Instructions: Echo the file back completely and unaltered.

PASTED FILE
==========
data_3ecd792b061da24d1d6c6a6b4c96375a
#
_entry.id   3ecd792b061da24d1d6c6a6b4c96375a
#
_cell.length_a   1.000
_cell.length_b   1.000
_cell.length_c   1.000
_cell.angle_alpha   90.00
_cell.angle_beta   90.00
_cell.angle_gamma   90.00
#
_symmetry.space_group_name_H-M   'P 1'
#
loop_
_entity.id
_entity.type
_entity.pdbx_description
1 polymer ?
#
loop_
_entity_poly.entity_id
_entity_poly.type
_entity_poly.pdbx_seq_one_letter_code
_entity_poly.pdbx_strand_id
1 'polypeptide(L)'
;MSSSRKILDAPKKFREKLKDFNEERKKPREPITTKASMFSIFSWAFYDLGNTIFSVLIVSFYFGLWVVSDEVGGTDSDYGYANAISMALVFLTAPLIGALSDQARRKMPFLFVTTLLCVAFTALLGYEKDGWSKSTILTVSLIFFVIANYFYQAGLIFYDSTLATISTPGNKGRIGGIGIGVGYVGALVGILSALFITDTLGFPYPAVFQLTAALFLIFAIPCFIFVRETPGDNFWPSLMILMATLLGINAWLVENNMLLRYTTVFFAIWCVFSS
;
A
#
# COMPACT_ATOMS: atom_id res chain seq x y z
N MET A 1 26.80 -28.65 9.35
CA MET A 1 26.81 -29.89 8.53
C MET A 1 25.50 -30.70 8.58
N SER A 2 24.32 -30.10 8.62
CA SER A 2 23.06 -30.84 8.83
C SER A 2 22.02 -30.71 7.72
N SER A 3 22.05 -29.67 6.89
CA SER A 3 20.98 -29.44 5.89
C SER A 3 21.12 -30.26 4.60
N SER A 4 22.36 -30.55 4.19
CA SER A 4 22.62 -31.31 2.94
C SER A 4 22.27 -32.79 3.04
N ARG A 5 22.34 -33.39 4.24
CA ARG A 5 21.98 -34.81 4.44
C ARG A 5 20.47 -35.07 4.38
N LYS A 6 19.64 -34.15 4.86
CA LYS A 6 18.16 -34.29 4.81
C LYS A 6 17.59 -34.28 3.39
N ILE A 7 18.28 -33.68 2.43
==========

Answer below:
data_3ecd792b061da24d1d6c6a6b4c96375a
#
_entry.id   3ecd792b061da24d1d6c6a6b4c96375a
#
_cell.length_a   1.000
_cell.length_b   1.000
_cell.length_c   1.000
_cell.angle_alpha   90.00
_cell.angle_beta   90.00
_cell.angle_gamma   90.00
#
_symmetry.space_group_name_H-M   'P 1'
#
loop_
_entity.id
_entity.type
_entity.pdbx_description
1 polymer ?
#
loop_
_entity_poly.entity_id
_entity_poly.type
_entity_poly.pdbx_seq_one_letter_code
_entity_poly.pdbx_strand_id
1 'polypeptide(L)'
;MSSSRKILDAPKKFREKLKDFNEERKKPREPITTKASMFSIFSWAFYDLGNTIFSVLIVSFYFGLWVVSDEVGGTDSDYGYANAISMALVFLTAPLIGALSDQARRKMPFLFVTTLLCVAFTALLGYEKDGWSKSTILTVSLIFFVIANYFYQAGLIFYDSTLATISTPGNKGRIGGIGIGVGYVGALVGILSALFITDTLGFPYPAVFQLTAALFLIFAIPCFIFVRETPGDNFWPSLMILMATLLGINAWLVENNMLLRYTTVFFAIWCVFSS
;
A
#
# COMPACT_ATOMS: atom_id res chain seq x y z
N MET A 1 26.80 -28.65 9.35
CA MET A 1 26.81 -29.89 8.53
C MET A 1 25.50 -30.70 8.58
N SER A 2 24.32 -30.10 8.62
CA SER A 2 23.06 -30.84 8.83
C SER A 2 22.02 -30.71 7.72
N SER A 3 22.05 -29.67 6.89
CA SER A 3 20.98 -29.44 5.89
C SER A 3 21.12 -30.26 4.60
N SER A 4 22.36 -30.55 4.19
CA SER A 4 22.62 -31.31 2.94
C SER A 4 22.27 -32.79 3.04
N ARG A 5 22.34 -33.39 4.24
CA ARG A 5 21.98 -34.81 4.44
C ARG A 5 20.47 -35.07 4.38
N LYS A 6 19.64 -34.15 4.86
CA LYS A 6 18.16 -34.29 4.81
C LYS A 6 17.59 -34.28 3.39
N ILE A 7 18.28 -33.68 2.43